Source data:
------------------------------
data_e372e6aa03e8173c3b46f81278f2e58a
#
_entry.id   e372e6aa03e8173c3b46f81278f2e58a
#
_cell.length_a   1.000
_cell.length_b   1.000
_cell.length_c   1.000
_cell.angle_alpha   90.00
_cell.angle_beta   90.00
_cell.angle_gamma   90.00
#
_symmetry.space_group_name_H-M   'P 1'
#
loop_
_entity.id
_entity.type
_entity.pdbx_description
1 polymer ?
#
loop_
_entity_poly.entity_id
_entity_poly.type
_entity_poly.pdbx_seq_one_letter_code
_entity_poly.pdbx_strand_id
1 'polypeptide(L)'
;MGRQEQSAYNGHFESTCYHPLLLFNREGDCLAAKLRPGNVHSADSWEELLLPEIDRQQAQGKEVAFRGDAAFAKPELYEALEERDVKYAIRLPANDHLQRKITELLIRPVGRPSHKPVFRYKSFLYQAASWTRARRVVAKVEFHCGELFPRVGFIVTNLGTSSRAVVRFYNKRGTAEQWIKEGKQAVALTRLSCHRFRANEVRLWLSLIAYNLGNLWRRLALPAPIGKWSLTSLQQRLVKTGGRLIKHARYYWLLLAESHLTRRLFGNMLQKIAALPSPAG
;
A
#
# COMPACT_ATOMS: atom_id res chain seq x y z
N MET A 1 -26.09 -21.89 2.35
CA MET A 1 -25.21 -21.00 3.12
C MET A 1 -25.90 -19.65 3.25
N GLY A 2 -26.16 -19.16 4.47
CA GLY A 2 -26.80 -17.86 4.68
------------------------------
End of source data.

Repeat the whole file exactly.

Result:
data_e372e6aa03e8173c3b46f81278f2e58a
#
_entry.id   e372e6aa03e8173c3b46f81278f2e58a
#
_cell.length_a   1.000
_cell.length_b   1.000
_cell.length_c   1.000
_cell.angle_alpha   90.00
_cell.angle_beta   90.00
_cell.angle_gamma   90.00
#
_symmetry.space_group_name_H-M   'P 1'
#
loop_
_entity.id
_entity.type
_entity.pdbx_description
1 polymer ?
#
loop_
_entity_poly.entity_id
_entity_poly.type
_entity_poly.pdbx_seq_one_letter_code
_entity_poly.pdbx_strand_id
1 'polypeptide(L)'
;MGRQEQSAYNGHFESTCYHPLLLFNREGDCLAAKLRPGNVHSADSWEELLLPEIDRQQAQGKEVAFRGDAAFAKPELYEALEERDVKYAIRLPANDHLQRKITELLIRPVGRPSHKPVFRYKSFLYQAASWTRARRVVAKVEFHCGELFPRVGFIVTNLGTSSRAVVRFYNKRGTAEQWIKEGKQAVALTRLSCHRFRANEVRLWLSLIAYNLGNLWRRLALPAPIGKWSLTSLQQRLVKTGGRLIKHARYYWLLLAESHLTRRLFGNMLQKIAALPSPAG
;
A
#
# COMPACT_ATOMS: atom_id res chain seq x y z
N MET A 1 -26.09 -21.89 2.35
CA MET A 1 -25.21 -21.00 3.12
C MET A 1 -25.90 -19.65 3.25
N GLY A 2 -26.16 -19.16 4.47
CA GLY A 2 -26.80 -17.86 4.68